It’s New Year’s Day and I decided to go out with the team to visit patients with drug resistant tuberculosis in the Mankayane area. I knew it was going to be an early start, so I went to bed early but the fireworks at the stroke of midnight woke me up. The driver arrived at 6:45am, which was a bit earlier than anticipated, but it didn’t take long for me to mount up. We picked up the nurse at KeKhosa, by the “Anointed Hands” hairstyle shop by 7am.

The weather was dull and grey, with low cloud over the hills outside Manzini. Our first patient lived a kilometre away from the road, down a rutted track. The view from the homestead was stunning. I suppose if you have a chronic, debilitating illness and can’t get up and about, a beautiful vista might help raise your spirits. While the nurse administered the injection, I chatted to some women chopping firewood. Two boys asked me to take their photograph, so I got them to pose next to the MSF logo on the back of the LandCruiser.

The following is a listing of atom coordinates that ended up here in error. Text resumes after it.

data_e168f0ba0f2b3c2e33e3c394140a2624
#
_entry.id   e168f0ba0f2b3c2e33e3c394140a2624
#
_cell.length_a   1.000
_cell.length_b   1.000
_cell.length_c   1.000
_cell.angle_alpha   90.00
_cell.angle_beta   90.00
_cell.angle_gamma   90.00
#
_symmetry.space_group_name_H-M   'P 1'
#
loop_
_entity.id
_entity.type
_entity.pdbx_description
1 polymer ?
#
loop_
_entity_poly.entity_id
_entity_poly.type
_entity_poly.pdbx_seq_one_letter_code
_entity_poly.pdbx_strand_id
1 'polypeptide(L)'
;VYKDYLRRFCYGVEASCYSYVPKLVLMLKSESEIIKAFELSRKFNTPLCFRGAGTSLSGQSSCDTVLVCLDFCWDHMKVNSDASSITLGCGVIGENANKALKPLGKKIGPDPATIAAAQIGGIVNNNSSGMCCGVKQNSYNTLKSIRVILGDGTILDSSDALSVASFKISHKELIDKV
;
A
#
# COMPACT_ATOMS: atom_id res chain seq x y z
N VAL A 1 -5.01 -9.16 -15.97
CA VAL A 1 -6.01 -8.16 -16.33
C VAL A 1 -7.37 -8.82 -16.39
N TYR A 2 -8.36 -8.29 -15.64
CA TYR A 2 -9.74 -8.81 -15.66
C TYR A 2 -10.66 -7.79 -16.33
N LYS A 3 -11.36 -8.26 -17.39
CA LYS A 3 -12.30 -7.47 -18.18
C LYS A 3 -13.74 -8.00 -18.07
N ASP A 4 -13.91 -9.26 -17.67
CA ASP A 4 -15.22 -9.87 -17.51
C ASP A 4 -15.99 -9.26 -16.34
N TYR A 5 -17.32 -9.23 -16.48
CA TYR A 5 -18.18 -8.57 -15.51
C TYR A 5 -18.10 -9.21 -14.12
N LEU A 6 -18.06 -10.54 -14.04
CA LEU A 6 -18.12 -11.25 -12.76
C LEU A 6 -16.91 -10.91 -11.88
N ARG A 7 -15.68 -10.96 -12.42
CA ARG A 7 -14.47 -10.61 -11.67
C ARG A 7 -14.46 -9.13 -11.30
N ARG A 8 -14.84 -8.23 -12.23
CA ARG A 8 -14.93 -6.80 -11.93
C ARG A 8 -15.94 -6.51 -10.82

MSF runs the tuberculosis service at Mankayane Hospital. The clinic was closed, but we opened up to inject a patient whose own health centre was closed for the public holiday. I heard her scream when she was injected. Kanamycin and capreomycin are painful drugs to inject. I wondered about mixing the drugs with local anaesthetic, prior to injection. That would not help the initial pain, but it might reduce the discomfort after a few minutes.